What the Reagan administration does so effectively is say children absolutely have to be drug free. Adults should also be drug free. And anyone who sells drugs or uses drugs or participates in the drug trade is a criminal. They're akin to murderers. This is a horrible thing. There's absolutely no saving them. They simply should just go to jail. And there they're absolutely beyond repentance.


But as we all know, that didn't deter large percentages of the population from lighting up. An underground network of dealers and growers and smugglers grew up in the shadows.


Doveton told me something unexpected about the illegal pot trade. In decades past, people celebrated pot smugglers. Back in the day, even the founder of High Times magazine, Tom Facade, had legions of readers cheering on his antics as he flew shipments of weed into Florida using airplanes.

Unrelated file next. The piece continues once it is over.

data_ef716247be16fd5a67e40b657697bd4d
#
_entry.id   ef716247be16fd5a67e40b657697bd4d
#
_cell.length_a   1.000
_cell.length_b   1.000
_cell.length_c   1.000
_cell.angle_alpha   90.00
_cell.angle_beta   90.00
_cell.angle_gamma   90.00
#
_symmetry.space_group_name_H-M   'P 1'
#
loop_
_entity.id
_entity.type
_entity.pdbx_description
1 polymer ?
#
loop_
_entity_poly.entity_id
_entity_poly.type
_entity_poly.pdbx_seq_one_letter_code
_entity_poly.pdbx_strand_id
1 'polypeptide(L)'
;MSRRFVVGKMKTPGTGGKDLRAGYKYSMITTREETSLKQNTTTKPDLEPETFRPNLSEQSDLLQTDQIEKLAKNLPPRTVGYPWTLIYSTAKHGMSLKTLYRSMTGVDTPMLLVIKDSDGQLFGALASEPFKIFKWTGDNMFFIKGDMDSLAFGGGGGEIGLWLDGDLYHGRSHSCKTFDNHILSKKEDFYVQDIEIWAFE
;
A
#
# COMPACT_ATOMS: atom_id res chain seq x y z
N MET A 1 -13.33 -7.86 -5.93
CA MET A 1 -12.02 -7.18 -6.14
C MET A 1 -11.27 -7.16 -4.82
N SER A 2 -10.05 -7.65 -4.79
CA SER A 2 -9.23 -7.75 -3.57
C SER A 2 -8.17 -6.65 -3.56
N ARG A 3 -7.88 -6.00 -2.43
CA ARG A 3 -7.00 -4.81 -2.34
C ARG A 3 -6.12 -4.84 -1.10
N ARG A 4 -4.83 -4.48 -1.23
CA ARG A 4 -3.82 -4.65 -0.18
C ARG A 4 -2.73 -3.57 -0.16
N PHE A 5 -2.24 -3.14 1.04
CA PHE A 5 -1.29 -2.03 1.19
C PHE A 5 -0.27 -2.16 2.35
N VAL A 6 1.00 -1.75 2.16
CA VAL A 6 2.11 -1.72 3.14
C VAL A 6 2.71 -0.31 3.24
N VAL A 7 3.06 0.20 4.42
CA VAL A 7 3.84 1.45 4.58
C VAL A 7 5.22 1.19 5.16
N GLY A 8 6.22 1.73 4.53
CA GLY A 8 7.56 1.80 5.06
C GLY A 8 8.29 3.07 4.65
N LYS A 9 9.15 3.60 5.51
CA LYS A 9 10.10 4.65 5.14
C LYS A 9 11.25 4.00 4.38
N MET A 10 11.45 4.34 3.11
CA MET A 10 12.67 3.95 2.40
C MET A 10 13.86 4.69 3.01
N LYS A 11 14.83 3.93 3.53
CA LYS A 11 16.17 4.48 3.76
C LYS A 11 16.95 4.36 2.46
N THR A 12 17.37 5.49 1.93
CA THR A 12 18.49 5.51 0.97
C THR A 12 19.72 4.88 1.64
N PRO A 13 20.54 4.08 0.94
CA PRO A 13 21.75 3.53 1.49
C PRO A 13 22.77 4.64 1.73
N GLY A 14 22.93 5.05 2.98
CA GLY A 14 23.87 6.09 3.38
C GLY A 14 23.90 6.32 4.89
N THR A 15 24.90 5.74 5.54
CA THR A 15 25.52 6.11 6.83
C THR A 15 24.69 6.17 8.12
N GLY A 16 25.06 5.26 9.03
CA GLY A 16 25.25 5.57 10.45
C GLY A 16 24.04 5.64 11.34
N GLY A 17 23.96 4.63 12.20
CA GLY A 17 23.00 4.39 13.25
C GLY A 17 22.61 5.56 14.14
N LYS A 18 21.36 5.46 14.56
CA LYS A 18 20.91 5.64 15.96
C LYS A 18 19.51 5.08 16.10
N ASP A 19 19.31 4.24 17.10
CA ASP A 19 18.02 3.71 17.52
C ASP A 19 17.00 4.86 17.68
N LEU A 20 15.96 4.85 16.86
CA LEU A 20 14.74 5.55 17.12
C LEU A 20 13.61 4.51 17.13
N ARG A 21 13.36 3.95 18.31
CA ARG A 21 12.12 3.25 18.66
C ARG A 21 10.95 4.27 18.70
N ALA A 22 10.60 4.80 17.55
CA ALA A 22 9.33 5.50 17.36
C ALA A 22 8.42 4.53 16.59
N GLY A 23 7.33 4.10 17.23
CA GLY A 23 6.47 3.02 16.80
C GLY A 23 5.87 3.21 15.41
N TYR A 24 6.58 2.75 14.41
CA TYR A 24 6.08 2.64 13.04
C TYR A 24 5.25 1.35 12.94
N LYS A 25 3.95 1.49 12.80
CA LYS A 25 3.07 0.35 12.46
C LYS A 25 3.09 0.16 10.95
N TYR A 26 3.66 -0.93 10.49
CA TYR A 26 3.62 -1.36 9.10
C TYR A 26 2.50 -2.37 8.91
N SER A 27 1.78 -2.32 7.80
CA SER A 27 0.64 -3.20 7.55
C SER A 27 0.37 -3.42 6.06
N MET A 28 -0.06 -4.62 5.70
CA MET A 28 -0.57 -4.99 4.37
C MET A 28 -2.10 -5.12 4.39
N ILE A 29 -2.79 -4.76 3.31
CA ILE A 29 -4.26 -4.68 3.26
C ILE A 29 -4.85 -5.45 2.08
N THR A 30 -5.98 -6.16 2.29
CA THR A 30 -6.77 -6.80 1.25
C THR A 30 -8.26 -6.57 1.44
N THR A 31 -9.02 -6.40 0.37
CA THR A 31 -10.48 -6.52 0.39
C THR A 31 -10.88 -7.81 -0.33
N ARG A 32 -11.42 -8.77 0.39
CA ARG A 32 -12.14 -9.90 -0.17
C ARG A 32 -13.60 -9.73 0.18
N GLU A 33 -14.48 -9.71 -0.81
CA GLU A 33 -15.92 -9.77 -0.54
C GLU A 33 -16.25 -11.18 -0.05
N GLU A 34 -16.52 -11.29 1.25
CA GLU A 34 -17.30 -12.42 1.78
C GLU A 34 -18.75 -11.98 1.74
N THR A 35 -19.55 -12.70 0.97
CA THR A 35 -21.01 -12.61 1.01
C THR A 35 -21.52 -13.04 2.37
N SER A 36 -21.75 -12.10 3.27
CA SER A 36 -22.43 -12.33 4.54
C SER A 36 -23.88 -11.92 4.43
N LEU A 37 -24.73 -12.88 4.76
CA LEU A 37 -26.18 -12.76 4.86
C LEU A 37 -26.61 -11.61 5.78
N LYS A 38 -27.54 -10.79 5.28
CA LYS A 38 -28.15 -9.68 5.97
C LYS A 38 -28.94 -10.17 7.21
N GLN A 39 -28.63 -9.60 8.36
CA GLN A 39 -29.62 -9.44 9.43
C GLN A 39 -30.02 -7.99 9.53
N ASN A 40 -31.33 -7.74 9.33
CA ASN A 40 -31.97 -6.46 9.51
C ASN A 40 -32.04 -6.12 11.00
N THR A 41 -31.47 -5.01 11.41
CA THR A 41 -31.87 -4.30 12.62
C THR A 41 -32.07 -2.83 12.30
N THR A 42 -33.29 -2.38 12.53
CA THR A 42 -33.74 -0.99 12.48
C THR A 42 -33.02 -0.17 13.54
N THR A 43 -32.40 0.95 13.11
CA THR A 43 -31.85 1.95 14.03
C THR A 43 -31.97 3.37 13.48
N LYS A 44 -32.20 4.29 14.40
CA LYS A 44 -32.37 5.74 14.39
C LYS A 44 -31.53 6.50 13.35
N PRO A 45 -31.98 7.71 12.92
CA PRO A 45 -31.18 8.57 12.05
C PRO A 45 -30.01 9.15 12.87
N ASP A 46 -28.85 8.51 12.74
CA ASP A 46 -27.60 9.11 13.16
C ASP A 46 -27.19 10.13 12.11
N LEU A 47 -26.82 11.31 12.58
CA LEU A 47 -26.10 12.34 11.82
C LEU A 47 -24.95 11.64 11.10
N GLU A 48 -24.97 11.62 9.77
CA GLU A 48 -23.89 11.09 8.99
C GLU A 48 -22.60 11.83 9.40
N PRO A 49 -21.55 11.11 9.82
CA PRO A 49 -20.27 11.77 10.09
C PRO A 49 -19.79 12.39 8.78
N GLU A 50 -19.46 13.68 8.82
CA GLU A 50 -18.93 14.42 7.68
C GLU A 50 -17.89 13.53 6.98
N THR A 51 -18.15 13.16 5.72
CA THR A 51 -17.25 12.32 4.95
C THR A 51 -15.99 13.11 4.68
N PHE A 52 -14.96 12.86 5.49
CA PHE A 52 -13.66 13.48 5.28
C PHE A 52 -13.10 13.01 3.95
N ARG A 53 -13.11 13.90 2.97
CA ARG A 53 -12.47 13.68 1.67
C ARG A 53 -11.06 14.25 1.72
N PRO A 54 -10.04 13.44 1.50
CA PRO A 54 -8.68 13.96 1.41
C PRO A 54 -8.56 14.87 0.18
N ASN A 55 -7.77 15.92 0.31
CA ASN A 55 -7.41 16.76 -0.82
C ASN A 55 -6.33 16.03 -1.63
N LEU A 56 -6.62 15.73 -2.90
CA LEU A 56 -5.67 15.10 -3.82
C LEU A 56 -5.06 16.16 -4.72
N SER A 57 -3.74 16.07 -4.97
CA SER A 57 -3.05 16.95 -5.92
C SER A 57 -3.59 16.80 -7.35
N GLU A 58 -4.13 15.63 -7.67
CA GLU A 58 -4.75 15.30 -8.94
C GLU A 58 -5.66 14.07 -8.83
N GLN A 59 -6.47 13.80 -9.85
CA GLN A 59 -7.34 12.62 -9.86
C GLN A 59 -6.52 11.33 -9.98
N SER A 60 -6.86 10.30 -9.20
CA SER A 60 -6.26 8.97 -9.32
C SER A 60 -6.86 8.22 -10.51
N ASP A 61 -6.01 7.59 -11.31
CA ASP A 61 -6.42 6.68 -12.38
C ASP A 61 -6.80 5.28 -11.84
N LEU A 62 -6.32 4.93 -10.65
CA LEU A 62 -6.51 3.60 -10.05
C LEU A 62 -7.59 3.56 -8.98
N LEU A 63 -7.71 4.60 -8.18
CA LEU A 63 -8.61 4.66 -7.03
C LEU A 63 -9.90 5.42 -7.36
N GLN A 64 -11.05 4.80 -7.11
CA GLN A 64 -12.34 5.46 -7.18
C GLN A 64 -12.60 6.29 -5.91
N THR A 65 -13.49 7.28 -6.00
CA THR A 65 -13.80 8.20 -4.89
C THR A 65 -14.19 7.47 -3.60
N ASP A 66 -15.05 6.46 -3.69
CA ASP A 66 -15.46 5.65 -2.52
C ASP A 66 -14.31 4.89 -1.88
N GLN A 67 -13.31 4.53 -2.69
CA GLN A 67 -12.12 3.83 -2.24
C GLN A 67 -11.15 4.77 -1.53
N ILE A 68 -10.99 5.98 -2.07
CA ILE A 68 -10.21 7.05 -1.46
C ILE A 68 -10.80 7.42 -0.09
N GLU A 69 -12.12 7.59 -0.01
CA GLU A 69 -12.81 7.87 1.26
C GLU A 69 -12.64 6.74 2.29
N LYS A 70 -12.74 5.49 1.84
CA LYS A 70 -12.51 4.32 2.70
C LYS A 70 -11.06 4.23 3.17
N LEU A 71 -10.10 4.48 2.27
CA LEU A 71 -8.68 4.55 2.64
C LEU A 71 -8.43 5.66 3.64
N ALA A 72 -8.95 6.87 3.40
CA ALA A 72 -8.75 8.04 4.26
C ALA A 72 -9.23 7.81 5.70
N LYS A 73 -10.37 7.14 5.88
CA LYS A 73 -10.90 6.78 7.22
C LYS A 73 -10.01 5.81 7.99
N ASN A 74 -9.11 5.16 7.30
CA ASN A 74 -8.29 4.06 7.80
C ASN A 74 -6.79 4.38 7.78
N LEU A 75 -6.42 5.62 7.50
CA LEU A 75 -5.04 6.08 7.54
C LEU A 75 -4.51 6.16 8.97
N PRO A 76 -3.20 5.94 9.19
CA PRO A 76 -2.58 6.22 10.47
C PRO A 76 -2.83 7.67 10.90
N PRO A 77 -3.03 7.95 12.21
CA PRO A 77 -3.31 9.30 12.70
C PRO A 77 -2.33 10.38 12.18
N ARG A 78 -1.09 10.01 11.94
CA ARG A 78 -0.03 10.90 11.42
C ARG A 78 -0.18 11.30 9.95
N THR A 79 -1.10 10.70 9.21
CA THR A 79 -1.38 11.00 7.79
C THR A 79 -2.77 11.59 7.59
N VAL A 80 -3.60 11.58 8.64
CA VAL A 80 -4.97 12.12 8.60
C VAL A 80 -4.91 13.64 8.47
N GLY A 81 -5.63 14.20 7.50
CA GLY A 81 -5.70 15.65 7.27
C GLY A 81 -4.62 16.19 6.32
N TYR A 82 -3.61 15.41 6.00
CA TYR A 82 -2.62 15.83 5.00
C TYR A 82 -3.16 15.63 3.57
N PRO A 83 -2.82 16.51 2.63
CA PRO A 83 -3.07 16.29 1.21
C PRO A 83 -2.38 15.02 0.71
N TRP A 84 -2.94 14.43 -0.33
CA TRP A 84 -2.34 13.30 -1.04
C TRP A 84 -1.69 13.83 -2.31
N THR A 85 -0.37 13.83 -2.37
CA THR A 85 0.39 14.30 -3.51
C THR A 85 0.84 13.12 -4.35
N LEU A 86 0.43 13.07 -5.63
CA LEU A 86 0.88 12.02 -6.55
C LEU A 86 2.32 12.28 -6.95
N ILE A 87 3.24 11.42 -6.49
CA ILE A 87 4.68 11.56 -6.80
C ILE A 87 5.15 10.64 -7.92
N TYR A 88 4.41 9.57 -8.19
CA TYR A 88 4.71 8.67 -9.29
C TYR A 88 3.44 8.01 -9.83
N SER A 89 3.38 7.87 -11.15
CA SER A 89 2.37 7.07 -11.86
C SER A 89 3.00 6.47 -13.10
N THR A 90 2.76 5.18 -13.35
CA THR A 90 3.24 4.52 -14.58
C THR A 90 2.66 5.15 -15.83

That's right. A pilot bringing in pot for the people sound like someone familiar in the syndicate.


When I mentioned Joe Johnson to Doveton, she says he would have fit the bill as a cannabis anti-hero of the 1970s.


The outlaw status was absolutely celebrated. They were the outlaws who were bringing the good stuff into the country, outlaws like Richard Stratton.


The thing is that marijuana smugglers were by and large a different breed of criminals.


Straten, another famous pot smuggler of decades past, brought tens of thousands of pounds of weed into the U.S. and was a member of the so-called hippie mafia. Strand says that hippie mafiosos only dealt in mind-expanding substances LSD, shrooms and cannabis.


They also took a moral stance on weed. We really looked at the law as being wrong. We felt that ultimately it would be legalized. It was just a matter of time. We thought the government was way off base on it. I mean, I never would have been a criminal if I hadn't been illegal. I wasn't going to rob banks or or armored cars or anything like that, although I can see where was cut off from the adrenaline rush.


His explanation struck me because it echoes some of the same sentiments of several syndicate members. Pat Kincannon, Trees number two, told me when I wouldn't want to do anything that would ever harm anyone.